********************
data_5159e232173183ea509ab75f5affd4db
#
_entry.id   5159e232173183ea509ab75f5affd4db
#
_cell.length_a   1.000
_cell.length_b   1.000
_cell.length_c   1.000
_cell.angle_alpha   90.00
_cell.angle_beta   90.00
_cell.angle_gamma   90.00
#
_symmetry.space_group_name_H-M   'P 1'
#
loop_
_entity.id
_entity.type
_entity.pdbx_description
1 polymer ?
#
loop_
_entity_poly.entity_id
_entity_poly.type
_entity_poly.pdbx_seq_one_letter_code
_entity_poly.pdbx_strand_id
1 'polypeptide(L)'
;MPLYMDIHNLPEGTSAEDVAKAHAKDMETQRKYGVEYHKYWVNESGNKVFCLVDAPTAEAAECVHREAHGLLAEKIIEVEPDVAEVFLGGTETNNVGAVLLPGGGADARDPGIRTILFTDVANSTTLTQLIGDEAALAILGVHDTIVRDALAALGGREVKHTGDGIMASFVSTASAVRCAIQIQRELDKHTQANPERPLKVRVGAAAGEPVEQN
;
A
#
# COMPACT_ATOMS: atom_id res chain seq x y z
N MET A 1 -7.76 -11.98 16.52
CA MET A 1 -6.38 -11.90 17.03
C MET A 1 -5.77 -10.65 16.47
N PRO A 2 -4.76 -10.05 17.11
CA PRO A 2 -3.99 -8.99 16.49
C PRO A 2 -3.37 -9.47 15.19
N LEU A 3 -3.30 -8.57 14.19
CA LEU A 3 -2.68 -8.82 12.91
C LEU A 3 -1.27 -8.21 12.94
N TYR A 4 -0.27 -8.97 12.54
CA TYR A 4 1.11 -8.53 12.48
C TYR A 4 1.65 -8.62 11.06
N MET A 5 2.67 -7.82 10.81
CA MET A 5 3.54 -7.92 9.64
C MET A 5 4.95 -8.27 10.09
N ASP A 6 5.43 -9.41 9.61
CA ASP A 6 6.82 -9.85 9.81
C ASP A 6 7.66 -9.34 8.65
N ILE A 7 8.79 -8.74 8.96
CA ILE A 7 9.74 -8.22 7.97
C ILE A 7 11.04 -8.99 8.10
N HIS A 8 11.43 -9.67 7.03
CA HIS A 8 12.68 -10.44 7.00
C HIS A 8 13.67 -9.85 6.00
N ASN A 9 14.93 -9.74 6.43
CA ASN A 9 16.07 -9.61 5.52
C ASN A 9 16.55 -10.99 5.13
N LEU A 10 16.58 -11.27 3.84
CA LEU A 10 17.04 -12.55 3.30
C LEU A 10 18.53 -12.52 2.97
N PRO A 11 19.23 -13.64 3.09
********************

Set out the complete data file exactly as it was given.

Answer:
data_5159e232173183ea509ab75f5affd4db
#
_entry.id   5159e232173183ea509ab75f5affd4db
#
_cell.length_a   1.000
_cell.length_b   1.000
_cell.length_c   1.000
_cell.angle_alpha   90.00
_cell.angle_beta   90.00
_cell.angle_gamma   90.00
#
_symmetry.space_group_name_H-M   'P 1'
#
loop_
_entity.id
_entity.type
_entity.pdbx_description
1 polymer ?
#
loop_
_entity_poly.entity_id
_entity_poly.type
_entity_poly.pdbx_seq_one_letter_code
_entity_poly.pdbx_strand_id
1 'polypeptide(L)'
;MPLYMDIHNLPEGTSAEDVAKAHAKDMETQRKYGVEYHKYWVNESGNKVFCLVDAPTAEAAECVHREAHGLLAEKIIEVEPDVAEVFLGGTETNNVGAVLLPGGGADARDPGIRTILFTDVANSTTLTQLIGDEAALAILGVHDTIVRDALAALGGREVKHTGDGIMASFVSTASAVRCAIQIQRELDKHTQANPERPLKVRVGAAAGEPVEQN
;
A
#
# COMPACT_ATOMS: atom_id res chain seq x y z
N MET A 1 -7.76 -11.98 16.52
CA MET A 1 -6.38 -11.90 17.03
C MET A 1 -5.77 -10.65 16.47
N PRO A 2 -4.76 -10.05 17.11
CA PRO A 2 -3.99 -8.99 16.49
C PRO A 2 -3.37 -9.47 15.19
N LEU A 3 -3.30 -8.57 14.19
CA LEU A 3 -2.68 -8.82 12.91
C LEU A 3 -1.27 -8.21 12.94
N TYR A 4 -0.27 -8.97 12.54
CA TYR A 4 1.11 -8.53 12.48
C TYR A 4 1.65 -8.62 11.06
N MET A 5 2.67 -7.82 10.81
CA MET A 5 3.54 -7.92 9.64
C MET A 5 4.95 -8.27 10.09
N ASP A 6 5.43 -9.41 9.61
CA ASP A 6 6.82 -9.85 9.81
C ASP A 6 7.66 -9.34 8.65
N ILE A 7 8.79 -8.74 8.96
CA ILE A 7 9.74 -8.22 7.97
C ILE A 7 11.04 -8.99 8.10
N HIS A 8 11.43 -9.67 7.03
CA HIS A 8 12.68 -10.44 7.00
C HIS A 8 13.67 -9.85 6.00
N ASN A 9 14.93 -9.74 6.43
CA ASN A 9 16.07 -9.61 5.52
C ASN A 9 16.55 -10.99 5.13
N LEU A 10 16.58 -11.27 3.84
CA LEU A 10 17.04 -12.55 3.30
C LEU A 10 18.53 -12.52 2.97
N PRO A 11 19.23 -13.64 3.09